13 - 27 April 1996
by Francis Toldi
These notes and accompanying list summarize my birding results on a two week trip to Costa Rica. I have notes on preparation for a Costa Rica trip (resources, study tips, etc.). If you would like a copy, I would be happy to e-mail or snail mail you a copy. This trip was in two parts. The first, from April 13-19 was an intensive birding trip with my brother, John Toldi, and covered La Pacífica, Carara/Tárcoles, Poás, Selva Verde and Rara Avis. The second part was a family trip, where birding occurred less frequently and more casually. On that part of the trip we stayed at the Savegre Lodge/Cabinas Chacón, the Wilson Botanical Garden and Tiskita Lodge. This was my third and my brother's first trip to Costa Rica.
Saturday April 13, 1996.
We arrived in San José at about 7:30 a.m., after spectacular views of the Lago de Nicaragua, the Guanacaste region and the volcanos of the Cordillera Central. We only managed a few hours of sleep, but the excitement of being in Costa Rica provided plenty of energy. There were no problems in getting luggage, renting the car and getting on our way. Money changers are a little scarce at that hour, so it's not a bad idea to exchange some dollars (perhaps $50) into colones prior to departure (but the rate is far worse than you can get virtually anywhere in Costa Rica). We found an excellent supermarket (Mas-X-Menos) on the old highway to Alajuela, just 5-10 minutes from the airport. It was a good place to stock up on crackers, fruit, bread, tuna, water, etc.
Highway 1 was its usual smelly, crowded self. There was a traffic delay of over an hour at some point along the way for construction. Conditions change daily, but if I drove that stretch again soon I would seriously consider going around (via Atenas, Orotina and Puntarenas). We had fun along the way picking out easy birds that were nevertheless new for the trip (a few lifers for John).
We arrived at La Pacífica in the early afternoon, and after a quick swim, shower and change of clothes headed out for some afternoon birding. We drove the back road south from Bebedero back to the Panamerican Highway (Highway 1). This is the road mentioned in Keith Taylor's Birder's Guide to Costa Rica ("Taylor"). Even in the afternoon there were plenty of good birds, including many Guanacaste specialties such as Spot-bellied Bobwhite (heard only) Turquoise-browed Motmot, Nutting's Flycatcher, White-throated Magpie Jay, Stripe-headed Sparrow and Streak-backed Oriole, not to mention a Crested Caracara eating a coral snake and a migrating flock of over 150 scissor-tailed Flycatchers! It was also interesting to study the abundant Blue Ground Doves, with Ruddy Ground Doves nearly absent. Blue Ground Dove is usually listed as a common bird in various Costa Rica locations, but I have generally seen very low numbers of them. The gravel road was bumpy, but manageable in our Nissan sedan.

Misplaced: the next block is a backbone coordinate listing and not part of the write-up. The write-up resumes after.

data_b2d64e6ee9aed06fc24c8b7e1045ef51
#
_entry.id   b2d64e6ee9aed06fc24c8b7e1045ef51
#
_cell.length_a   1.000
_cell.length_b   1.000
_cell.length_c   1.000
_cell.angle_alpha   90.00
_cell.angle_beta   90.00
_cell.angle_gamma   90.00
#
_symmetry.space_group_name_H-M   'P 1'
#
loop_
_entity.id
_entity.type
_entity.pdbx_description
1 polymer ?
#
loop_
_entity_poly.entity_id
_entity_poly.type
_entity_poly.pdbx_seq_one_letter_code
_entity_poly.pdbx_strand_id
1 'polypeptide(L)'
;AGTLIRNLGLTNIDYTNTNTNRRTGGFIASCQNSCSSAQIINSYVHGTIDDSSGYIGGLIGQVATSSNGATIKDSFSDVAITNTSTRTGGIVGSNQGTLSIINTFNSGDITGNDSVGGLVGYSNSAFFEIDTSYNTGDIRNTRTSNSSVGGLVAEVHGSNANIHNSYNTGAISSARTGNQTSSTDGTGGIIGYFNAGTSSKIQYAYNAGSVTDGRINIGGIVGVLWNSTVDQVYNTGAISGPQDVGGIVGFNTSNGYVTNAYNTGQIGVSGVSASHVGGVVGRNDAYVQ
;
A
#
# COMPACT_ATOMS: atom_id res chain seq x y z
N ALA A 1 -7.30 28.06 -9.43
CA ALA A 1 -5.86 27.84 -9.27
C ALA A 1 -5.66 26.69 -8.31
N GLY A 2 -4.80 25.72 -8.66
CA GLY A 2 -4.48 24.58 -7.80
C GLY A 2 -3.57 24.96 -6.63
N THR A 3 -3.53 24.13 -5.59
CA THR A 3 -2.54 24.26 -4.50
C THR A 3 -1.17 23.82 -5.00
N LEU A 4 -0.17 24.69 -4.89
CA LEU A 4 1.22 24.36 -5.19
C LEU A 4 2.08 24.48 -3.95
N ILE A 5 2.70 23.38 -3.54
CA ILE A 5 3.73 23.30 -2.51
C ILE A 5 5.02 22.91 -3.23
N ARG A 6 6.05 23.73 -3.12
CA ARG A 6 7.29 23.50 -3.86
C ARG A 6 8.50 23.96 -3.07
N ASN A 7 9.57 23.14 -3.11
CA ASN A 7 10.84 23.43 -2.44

La Pacífica is a great place. It is both comfortable and quite birdy, and the food is better than decent. English is spoken, but like everywhere else in Costa Rica if you make an attempt to speak Spanish (even when the other person speaks English) you will be greatly rewarded! Throughout this trip we were surprised at the high vacancy rates. We were frequently one of only a few parties at each place we stayed. Even the few reservations we had would not have been absolutely essential. Apparently the high season ends immediately following Easter. We easily heard Pacific Screech Owls calling as we walked from the La Pacífica restaurant back to our cabina after dinner.